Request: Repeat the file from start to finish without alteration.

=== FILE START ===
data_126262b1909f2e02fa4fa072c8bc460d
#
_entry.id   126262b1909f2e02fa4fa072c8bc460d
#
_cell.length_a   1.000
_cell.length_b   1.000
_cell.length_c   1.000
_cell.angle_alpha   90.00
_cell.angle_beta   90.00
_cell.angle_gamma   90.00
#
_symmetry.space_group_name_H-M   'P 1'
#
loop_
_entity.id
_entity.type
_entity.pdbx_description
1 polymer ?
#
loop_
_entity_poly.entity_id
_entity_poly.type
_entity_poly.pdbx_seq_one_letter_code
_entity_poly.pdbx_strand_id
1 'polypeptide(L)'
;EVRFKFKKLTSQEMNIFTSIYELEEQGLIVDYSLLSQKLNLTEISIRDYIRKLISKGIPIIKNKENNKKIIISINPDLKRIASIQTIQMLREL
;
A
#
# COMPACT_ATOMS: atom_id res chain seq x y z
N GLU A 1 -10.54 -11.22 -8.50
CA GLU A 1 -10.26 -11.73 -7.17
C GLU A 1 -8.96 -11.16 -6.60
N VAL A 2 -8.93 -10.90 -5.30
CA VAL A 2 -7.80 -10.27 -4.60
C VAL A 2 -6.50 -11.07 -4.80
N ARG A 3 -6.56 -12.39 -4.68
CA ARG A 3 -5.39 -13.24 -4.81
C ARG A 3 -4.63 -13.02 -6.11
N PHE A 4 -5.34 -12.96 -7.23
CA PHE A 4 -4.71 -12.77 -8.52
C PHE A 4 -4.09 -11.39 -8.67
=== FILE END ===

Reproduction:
data_126262b1909f2e02fa4fa072c8bc460d
#
_entry.id   126262b1909f2e02fa4fa072c8bc460d
#
_cell.length_a   1.000
_cell.length_b   1.000
_cell.length_c   1.000
_cell.angle_alpha   90.00
_cell.angle_beta   90.00
_cell.angle_gamma   90.00
#
_symmetry.space_group_name_H-M   'P 1'
#
loop_
_entity.id
_entity.type
_entity.pdbx_description
1 polymer ?
#
loop_
_entity_poly.entity_id
_entity_poly.type
_entity_poly.pdbx_seq_one_letter_code
_entity_poly.pdbx_strand_id
1 'polypeptide(L)'
;EVRFKFKKLTSQEMNIFTSIYELEEQGLIVDYSLLSQKLNLTEISIRDYIRKLISKGIPIIKNKENNKKIIISINPDLKRIASIQTIQMLREL
;
A
#
# COMPACT_ATOMS: atom_id res chain seq x y z
N GLU A 1 -10.54 -11.22 -8.50
CA GLU A 1 -10.26 -11.73 -7.17
C GLU A 1 -8.96 -11.16 -6.60
N VAL A 2 -8.93 -10.90 -5.30
CA VAL A 2 -7.80 -10.27 -4.60
C VAL A 2 -6.50 -11.07 -4.80
N ARG A 3 -6.56 -12.39 -4.68
CA ARG A 3 -5.39 -13.24 -4.81
C ARG A 3 -4.63 -13.02 -6.11
N PHE A 4 -5.34 -12.96 -7.23
CA PHE A 4 -4.71 -12.77 -8.52
C PHE A 4 -4.09 -11.39 -8.67